November 2018

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Residents defend a property from a bushfire at Hillsville near Taree, 350km north of Sydney on November 12, 2019. (AFP / Peter Parks)

The worst is yet to come?

Peter Parks

Sydney -- Firemen are saying that certain of the bushfires we have in Australia right now will burn for six months. Fires are a natural occurrence in Australia, they happen every year. But this year has been particularly bad...

It’s an accumulation of things I suppose -- we’re in the middle of a drought, there’s no rain, temperatures are rising, there’s excess vegetation that acts as fuel. But all of these have been exacerbated by climate change. Everything is just getting hotter. I’ve been here for five years and I lived here 30 years ago and I’ve never seen it this bad. I’ve never seen Sydney enveloped by smoke from the blazes.

November 2019

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A general view shows a man crossing the flooded St. Mark's Square after an exceptional overnight Alta Acqua high tide water level, on November 13, 2019 in Venice. (AFP / Marco Bertorello)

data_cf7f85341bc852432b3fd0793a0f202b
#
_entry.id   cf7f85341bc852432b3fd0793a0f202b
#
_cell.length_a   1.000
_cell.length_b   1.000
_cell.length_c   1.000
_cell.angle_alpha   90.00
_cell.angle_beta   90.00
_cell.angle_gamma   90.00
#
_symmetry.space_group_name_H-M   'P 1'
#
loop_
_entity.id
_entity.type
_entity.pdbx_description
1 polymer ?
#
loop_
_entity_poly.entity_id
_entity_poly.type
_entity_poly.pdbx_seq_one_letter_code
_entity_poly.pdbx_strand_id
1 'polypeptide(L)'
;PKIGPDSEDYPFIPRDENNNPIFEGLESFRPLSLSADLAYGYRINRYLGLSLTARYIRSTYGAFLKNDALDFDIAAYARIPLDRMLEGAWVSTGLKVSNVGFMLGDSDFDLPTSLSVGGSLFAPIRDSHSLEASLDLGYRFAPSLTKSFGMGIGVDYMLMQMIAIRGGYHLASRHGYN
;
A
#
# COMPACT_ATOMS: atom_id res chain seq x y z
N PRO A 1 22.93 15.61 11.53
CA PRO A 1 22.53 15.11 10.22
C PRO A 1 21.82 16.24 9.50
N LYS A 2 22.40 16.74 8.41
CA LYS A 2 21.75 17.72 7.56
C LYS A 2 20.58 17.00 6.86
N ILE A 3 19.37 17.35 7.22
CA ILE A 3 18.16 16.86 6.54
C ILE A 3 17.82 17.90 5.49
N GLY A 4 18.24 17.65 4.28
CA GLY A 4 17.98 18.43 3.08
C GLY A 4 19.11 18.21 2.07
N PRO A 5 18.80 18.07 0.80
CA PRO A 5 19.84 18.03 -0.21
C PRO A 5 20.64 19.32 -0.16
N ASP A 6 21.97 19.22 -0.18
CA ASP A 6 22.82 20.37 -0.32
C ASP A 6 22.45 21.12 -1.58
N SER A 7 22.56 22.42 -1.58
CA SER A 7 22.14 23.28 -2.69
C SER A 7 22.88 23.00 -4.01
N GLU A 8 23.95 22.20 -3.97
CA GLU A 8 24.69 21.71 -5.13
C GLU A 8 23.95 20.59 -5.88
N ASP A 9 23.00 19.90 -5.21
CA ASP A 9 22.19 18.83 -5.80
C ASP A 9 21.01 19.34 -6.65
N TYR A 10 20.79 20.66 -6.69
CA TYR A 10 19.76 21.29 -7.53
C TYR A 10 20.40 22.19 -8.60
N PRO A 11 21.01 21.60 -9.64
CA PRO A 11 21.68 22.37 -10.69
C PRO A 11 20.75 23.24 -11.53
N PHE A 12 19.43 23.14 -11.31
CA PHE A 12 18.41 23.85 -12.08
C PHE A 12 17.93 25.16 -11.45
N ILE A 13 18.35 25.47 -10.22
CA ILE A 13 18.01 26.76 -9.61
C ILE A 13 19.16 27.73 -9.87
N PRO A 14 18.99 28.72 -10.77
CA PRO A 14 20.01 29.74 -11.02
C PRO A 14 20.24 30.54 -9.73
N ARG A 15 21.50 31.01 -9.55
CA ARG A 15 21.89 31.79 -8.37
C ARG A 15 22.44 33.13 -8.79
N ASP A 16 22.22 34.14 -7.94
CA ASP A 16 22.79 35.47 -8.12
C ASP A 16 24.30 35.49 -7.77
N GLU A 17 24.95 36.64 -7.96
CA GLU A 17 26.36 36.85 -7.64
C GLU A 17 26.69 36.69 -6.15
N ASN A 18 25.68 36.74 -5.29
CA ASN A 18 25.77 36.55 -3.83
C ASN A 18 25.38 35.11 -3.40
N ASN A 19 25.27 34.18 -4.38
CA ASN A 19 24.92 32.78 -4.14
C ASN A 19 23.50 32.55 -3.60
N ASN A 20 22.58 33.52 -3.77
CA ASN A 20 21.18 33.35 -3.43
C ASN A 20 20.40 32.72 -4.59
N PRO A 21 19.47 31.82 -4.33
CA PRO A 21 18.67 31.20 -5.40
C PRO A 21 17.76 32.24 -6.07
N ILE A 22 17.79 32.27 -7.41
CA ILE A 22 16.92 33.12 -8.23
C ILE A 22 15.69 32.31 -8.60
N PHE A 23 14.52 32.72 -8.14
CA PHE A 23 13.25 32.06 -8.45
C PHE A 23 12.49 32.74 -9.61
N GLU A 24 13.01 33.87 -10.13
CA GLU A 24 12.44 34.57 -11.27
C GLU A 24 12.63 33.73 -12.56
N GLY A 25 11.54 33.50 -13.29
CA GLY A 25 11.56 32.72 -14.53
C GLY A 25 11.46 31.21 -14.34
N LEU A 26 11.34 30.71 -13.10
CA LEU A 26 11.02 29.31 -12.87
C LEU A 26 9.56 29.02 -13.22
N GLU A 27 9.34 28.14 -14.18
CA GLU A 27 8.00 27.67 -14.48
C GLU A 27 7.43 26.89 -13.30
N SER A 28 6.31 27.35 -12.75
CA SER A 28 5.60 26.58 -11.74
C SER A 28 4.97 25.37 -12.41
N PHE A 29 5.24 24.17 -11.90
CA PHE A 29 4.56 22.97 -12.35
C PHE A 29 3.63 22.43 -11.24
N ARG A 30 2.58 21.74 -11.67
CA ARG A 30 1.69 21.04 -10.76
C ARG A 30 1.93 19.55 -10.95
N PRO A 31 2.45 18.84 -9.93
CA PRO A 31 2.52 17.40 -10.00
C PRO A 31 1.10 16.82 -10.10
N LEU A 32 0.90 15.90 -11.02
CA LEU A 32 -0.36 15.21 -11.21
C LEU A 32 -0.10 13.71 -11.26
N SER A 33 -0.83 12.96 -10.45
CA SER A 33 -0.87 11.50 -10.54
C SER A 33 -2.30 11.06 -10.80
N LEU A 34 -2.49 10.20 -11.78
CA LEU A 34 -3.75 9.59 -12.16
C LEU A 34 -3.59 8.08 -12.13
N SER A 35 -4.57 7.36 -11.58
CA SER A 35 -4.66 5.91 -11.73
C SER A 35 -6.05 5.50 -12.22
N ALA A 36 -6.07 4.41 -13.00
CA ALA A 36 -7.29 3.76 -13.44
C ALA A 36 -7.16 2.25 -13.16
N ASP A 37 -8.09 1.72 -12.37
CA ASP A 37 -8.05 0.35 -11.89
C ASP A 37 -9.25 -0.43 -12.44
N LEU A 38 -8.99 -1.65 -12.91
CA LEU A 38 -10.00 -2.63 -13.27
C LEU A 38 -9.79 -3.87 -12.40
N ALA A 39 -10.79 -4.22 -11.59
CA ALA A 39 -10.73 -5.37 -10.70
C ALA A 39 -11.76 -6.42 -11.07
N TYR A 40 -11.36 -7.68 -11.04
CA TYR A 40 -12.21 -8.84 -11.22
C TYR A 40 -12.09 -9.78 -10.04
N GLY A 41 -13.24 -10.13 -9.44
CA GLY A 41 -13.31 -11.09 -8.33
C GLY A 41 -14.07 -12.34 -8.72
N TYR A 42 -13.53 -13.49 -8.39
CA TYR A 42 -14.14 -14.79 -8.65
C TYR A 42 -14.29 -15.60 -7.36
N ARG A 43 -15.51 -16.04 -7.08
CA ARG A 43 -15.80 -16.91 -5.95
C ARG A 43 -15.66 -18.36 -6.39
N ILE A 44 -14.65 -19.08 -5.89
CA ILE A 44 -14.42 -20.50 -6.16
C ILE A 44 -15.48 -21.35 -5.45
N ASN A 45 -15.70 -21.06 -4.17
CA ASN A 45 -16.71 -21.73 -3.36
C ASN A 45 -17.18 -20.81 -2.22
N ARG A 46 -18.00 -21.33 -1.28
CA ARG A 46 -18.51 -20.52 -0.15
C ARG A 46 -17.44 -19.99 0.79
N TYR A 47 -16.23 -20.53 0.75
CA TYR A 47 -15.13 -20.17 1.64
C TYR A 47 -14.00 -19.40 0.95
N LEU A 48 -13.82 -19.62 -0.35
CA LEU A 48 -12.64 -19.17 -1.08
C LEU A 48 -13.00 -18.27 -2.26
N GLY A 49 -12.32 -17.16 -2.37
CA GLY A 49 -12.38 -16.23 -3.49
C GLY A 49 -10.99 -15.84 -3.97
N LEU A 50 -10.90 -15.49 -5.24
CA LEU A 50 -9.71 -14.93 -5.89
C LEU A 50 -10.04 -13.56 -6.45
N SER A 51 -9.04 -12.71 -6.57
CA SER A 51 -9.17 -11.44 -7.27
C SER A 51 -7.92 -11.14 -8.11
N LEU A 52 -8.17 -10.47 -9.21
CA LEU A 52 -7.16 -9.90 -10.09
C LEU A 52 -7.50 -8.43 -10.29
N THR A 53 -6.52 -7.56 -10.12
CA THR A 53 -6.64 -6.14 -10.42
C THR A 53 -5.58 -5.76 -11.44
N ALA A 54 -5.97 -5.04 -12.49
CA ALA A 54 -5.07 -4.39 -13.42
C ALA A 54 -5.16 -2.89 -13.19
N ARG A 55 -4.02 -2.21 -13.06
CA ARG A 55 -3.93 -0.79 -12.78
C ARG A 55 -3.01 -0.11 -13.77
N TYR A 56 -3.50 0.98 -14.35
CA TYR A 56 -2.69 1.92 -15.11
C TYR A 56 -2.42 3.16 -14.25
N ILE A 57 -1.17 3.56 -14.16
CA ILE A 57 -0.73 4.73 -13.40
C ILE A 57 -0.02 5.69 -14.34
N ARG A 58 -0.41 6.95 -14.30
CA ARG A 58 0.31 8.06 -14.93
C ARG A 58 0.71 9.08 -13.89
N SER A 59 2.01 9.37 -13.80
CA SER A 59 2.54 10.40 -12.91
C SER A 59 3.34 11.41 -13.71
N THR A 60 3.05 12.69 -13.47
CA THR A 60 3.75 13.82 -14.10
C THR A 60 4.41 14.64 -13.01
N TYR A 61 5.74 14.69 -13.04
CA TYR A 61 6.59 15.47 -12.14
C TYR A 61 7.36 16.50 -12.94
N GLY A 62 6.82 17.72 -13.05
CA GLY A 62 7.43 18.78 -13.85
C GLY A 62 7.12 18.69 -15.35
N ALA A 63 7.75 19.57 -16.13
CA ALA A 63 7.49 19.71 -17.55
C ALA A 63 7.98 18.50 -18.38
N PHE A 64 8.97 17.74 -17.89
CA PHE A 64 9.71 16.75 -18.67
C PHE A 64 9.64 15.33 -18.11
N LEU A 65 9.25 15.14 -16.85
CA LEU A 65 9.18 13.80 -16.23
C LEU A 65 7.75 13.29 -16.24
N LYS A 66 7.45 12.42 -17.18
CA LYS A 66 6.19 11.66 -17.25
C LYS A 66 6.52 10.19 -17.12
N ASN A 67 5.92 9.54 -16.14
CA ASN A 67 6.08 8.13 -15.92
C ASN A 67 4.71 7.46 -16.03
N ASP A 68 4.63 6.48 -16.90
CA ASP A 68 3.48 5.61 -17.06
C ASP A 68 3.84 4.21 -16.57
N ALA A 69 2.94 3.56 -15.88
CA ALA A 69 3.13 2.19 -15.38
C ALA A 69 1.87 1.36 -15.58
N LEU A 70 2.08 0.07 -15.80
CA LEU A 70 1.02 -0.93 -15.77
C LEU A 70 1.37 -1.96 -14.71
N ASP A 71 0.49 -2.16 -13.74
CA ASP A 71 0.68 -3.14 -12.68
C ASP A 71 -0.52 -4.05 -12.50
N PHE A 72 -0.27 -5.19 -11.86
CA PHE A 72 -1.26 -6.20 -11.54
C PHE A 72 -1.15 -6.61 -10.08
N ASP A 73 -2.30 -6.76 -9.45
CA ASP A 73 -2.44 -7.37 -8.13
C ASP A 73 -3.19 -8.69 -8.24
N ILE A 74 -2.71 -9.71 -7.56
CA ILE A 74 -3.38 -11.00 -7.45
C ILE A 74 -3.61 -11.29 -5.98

Floods, fashion and freezing in Venice

Ella Ide

Venice -- Wading through freezing, thigh-high water and dodging sewage in the dark was the last thing on my mind as I packed a borrowed Prada outfit and red vintage handbag into my suitcase.

But in journalism you can never take a story for granted -- I had nipped up to Venice for a fashion feature and found myself covering one of the biggest floods in the city's history.

November 2019

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Residents gather stranded on the stands of a stadium in a flooded area of Buzi, central Mozambique, on March 20, 2019, after the passage of cyclone Idai. (AFP / Adrien Barbier)

After the storm

Maryke Vermaak

Beira, Mozambique -- If you asked me a few months ago what Mozambique brought to mind, I would have told you the same as  many fellow South Africans -- pleasant memories of drinking rum and raspberry soda while lying on a picturesque beach during a summer holiday.